EF: What would you point to in terms of landmark transactions you were involved in 2021?
AK: One transaction that particularly stands out was the sustainability-linked bond that we helped [Italian oil & gas company] ENI to issue last year, which was the first such bond from the oil and gas sector. As well as supporting the issuance, we helped the company to set up its sustainability- linked financing framework.
What ENI is doing is linking its financial strategy to its sustainability strategy. Together with the client, we defined the relevant KPIs to include in the framework and from which it can choose when it issues a bond. The ESG KPIs used for the inaugural bond addressed two main areas: the company's upstream net carbon footprint, covering Scopes 1 and 2; and the company's installed renewable energy capacity. They were very clear targets, which ENI did a terrific job in explaining to the market.
The transaction was extremely successful. We ended up with a highly over-subscribed book for a €1 billion transaction. We interpreted this as a very strong signal of acceptance from the market. So, in many aspects, it was really a landmark deal.
EF: UniCredit also came to the market with its own green bond last year. How did that process go?
AK: Our goal was to set up a holistic Sustainability Bond Framework which allows us to issue in both green and social formats across all Group entities. We have several different issuing entities within UniCredit, including the main Italian, German and Austrian units, as well as local issuers across our other European banks.
Since establishing the framework, we've already issued four transactions – a green senior secured bond and a social bond out of Italy; a green Pfandbrief out of Germany; and another green covered bond out of Hungary. The framework, which is in line with the 2021 version of the Green and Social Bond Principles and the Sustainability Bond Guidelines of ICMA, is being used extensively across the Group, showing our strong commitment to sustainability and the strategic importance of ESG for our business. EF:Where do you see opportunities for growth?
AK: Transition is the key topic. The market is well advanced in picking the low-hanging fruit – the easy-to-define use- of-proceeds areas such as renewable energy and energy efficiency. Now, it will be all about what carbon-intensive industries can offer. The big question will be their ability to meet the standards which are currently being discussed.
EF: Is the EU Taxonomy process helping or hindering there?
AK: The potential breakup of Europe when it comes to the treatment of nuclear and natural gas within the Taxonomy is concerning. We may have individual European countries saying that, if the Taxonomy is passed as it is with nuclear and natural gas, then they will define their own taxonomies. Similarly, there is the possibility that the EU Green Bond Standard, which makes reference to the Taxonomy, could exclude investments in nuclear and gas as currently discussed by lawmakers in the European Parliament. Our view is, we must take further steps towards the creation of a harmonised market.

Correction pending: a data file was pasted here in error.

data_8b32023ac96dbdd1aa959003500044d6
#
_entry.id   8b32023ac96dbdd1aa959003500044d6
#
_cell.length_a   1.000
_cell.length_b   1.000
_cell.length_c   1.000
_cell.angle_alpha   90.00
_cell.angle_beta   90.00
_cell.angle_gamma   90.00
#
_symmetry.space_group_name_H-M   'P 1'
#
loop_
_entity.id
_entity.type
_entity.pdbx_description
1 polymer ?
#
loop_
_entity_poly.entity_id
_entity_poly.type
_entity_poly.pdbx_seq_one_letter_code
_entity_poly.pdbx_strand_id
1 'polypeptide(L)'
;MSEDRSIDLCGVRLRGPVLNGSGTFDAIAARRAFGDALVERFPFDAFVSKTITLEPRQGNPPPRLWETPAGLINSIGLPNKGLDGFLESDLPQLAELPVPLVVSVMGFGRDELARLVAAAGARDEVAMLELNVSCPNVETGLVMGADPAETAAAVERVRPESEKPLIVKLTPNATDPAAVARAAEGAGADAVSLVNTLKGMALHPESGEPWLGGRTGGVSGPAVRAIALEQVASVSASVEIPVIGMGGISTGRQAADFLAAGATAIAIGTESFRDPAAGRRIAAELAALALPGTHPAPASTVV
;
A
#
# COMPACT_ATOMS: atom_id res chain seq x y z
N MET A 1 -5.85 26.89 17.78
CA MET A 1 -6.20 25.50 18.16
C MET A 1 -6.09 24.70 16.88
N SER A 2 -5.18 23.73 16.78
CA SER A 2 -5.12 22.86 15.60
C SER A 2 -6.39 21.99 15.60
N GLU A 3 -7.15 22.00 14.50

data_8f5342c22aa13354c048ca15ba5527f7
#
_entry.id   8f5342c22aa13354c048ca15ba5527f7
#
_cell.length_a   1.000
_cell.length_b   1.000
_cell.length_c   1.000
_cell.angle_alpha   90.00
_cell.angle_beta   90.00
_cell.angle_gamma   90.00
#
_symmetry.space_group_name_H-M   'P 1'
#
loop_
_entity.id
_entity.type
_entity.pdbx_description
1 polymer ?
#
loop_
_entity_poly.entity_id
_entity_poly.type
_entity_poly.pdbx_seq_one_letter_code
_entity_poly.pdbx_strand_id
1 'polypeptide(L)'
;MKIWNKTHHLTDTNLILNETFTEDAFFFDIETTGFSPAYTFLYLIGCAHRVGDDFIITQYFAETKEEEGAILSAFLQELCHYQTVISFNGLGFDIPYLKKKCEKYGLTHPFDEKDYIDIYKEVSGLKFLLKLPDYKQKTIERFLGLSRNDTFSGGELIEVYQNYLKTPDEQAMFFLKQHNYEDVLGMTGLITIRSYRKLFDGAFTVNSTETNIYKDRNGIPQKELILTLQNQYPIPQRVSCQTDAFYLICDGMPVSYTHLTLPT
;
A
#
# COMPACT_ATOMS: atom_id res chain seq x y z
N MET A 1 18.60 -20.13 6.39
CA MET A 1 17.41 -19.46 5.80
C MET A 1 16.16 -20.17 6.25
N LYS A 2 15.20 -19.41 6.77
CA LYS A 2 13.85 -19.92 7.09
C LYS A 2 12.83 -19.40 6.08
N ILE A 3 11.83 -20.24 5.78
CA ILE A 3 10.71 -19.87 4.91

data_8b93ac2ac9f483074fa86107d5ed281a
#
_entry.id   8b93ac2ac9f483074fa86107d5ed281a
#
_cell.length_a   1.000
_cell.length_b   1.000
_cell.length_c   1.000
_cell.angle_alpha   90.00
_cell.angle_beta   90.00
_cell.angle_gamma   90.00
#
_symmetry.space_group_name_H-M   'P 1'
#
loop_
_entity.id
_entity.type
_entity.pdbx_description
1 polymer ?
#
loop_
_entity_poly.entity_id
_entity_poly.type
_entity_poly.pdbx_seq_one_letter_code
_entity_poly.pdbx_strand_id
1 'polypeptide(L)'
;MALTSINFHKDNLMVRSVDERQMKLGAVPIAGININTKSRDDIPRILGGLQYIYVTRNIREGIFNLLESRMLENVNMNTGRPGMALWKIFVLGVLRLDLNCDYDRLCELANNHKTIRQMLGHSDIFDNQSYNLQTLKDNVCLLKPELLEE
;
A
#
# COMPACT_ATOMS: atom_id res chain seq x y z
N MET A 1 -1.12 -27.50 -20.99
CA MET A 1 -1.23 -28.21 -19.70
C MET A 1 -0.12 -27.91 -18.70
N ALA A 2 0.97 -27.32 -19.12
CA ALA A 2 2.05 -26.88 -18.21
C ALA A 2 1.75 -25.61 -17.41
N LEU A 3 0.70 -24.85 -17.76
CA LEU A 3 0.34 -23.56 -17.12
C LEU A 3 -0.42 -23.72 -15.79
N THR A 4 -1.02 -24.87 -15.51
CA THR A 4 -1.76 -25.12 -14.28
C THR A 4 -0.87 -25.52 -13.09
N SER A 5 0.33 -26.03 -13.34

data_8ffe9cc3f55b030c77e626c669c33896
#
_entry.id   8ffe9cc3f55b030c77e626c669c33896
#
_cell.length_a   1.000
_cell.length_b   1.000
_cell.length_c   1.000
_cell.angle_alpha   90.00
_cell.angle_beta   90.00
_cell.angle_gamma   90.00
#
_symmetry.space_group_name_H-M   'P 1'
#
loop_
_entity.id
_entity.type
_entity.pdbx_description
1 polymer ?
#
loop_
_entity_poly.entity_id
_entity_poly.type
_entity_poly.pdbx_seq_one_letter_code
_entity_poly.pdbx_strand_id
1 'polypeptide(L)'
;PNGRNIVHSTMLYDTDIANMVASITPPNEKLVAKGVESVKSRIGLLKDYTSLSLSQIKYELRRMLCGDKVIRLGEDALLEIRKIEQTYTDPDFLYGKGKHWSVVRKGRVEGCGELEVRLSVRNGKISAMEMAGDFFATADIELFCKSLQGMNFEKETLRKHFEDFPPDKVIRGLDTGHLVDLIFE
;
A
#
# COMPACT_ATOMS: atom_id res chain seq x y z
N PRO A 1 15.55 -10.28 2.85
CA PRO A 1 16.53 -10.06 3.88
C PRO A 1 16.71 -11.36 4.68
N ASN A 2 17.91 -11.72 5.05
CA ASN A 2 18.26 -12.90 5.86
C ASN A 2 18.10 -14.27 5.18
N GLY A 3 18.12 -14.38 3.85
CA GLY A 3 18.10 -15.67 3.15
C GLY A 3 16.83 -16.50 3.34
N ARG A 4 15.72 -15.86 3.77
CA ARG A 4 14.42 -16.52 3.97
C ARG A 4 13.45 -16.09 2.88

It is important to have coherence among different pieces of ESG regulation in the EU, and at least some level of international harmonisation
In this context, it is important to have coherence among different pieces of ESG regulation in the EU, and at least some level of international harmonisation.
As to the transition, we are also closely following the work of the European Commission's experts on extending the Taxonomy beyond green. A classification system which would take into account different levels of performance, a sort of 'traffic light system', could bring further clarity to the market. At the same time, there is also a risk that the Taxonomy will become overly complex or that, by creating a list of 'significantly harmful activities', it could steer capital away from transition efforts.
EF: UniCredit has made a commitment to achieve ESG volumes of €150 billion over the next three years. How does the bank plan to achieve that, and what role will Sustainable Finance Advisory play?
AK: Sustainability is a key lever of the new UniCredit Unlocked strategic plan the bank presented in December 2021, with several ambitious ESG targets for 2022-2024. This includes a target of €150 billion in new cumulative ESG volumes across environmental lending, ESG investment products, sustainable bonds and social lending.
We have established an ESG advisory model for corporates and individuals, are financing innovation for environmental transition and we are partnering with key players to enrich and improve ESG offerings across sectors.
Sustainable Finance Advisory supports clients in their transition to a more sustainable economy.We constantly strive to increase customer engagement on ESG-related topics and facilitate clients' access to Europe's sustainable financing markets, combining sustainability expertise with capital markets capabilities. This is complemented by an enhanced and comprehensive ESG advisory approach supporting our clients on their ESG journey.
Antonio Keglevich is Global Head of Sustainable Finance Advisory at UniCredit, based in Munich.
For more information, see: www.unicreditgroup.eu/en